The Abortion Controversy: A Documentary History

By Eva R. Rubin | Go to book overview

Amending the Constitution

HUMAN LIFE AMENDMENT

Immediately after the Roe decision was handed down, a number of proposals for constitutional amendments that would reverse the decision were introduced in Congress. Amending the Constitution is a difficult process. Congress may propose amendments by a joint resolution passed by a two-thirds vote in each House. Once the amendment is approved by Congress it goes to the states for ratification. The usual method of ratification requires three-fourths of the state legislatures (thirty-eight states) to vote in favor of the amendment. The Founding Fathers intentionally made the amending process difficult, so that people would have to think carefully about changing the Constitution.

Two proposed "human life" amendments were considered by Congress during 1974 and 1975. One, sponsored by Senator James Buckley, a Conservative/Republican from New York, would have defined the term person in the Fourteenth Amendment to include unborn persons. The Fourteenth Amendment states that "No state . . . shall deprive any person of life, liberty, or property, without due process of law." In Roe the Supreme Court had held that persons were those who had already been born. Senator Buckley's amendment would define persons more broadly.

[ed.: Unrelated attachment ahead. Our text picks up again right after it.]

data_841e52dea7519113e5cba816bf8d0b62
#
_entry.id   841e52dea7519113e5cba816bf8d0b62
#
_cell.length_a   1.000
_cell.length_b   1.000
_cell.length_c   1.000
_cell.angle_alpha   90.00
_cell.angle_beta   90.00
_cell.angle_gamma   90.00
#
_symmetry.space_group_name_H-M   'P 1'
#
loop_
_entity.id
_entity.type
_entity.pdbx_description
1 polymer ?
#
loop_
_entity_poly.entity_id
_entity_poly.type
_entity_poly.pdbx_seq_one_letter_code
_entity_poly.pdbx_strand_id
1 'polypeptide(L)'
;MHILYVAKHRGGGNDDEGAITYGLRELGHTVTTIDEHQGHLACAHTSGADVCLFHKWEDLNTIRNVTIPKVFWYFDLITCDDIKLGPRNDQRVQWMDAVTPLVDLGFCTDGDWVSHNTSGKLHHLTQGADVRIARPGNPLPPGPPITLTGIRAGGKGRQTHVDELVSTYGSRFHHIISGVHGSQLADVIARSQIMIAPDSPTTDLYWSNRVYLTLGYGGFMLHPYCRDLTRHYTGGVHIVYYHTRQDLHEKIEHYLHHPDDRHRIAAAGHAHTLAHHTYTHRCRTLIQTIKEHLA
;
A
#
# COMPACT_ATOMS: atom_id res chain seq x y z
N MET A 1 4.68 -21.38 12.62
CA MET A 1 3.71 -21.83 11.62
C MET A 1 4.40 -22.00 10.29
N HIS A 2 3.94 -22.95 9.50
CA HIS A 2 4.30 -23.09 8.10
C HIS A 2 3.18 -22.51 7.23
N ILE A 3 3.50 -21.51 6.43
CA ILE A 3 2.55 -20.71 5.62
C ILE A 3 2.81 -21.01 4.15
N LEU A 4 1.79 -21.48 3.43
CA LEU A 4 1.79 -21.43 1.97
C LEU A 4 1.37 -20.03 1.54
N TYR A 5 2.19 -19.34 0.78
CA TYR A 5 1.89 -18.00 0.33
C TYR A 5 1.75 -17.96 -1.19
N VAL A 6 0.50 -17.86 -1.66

Senator Jesse Helms, a Republican from North Carolina, introduced a proposal that would go even further, specifically stating that the unborn were human beings from the moment of conception.

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The Abortion Controversy: A Documentary History
Table of contents

Table of contents

  • Title Page iii
  • Publication/Copyright Page iv
  • Copyright Acknowledgments v
  • Advisory Board vi
  • Contents vii
  • Series Foreword xix
  • Introduction xxi
  • Part I - Before 1960 1
  • Abortion in Historical Context 3
  • Contraception and Abortion in America Before 1960 10
  • Bibliography 43
  • Part II - The Abortion Reform Movement (1960-1972) 45
  • The Reformers 47
  • Catalysts 68
  • Reform Activity in State Legislatures (1967-1972) 79
  • The Politics of State Legislative Reform (1967-1973) 82
  • Breakthrough in the Courts 89
  • The Abortion Situation Worldwide 100
  • Public Opinion 103
  • Conclusion 107
  • Philosophical Arguments for and Against the Liberalization of Abortion Laws 109
  • Bibliography 116
  • Part III - The 1973 Abortion Cases 117
  • The Law and the Cases 119
  • The Immediate Reaction to the Abortion Decisions 140
  • Bibliography 169
  • Part IV - The Battle Lines Are Drawn (1974-1980) 171
  • State Legislative Action and Judicial Response (1974-1980) 173
  • Amending the Constitution 189
  • Politics and Elections 219
  • Conclusion 223
  • Bibliography 231
  • Part V - The Reagan and Bush Administrations and Beyond (1980- ) 233
  • National Politics 237
  • State Legislation During the 1980s 267
  • New Issues and Problems 273
  • Bibliography 283
  • Epilogue - 1993 and After 285
  • Appendix A - Major Supreme Court Decisions Related to Abortion, 1973-1993 291
  • Appendix B - Chronology of Events in the Abortion Controversy 295
  • Index 303
  • About the Editor 312
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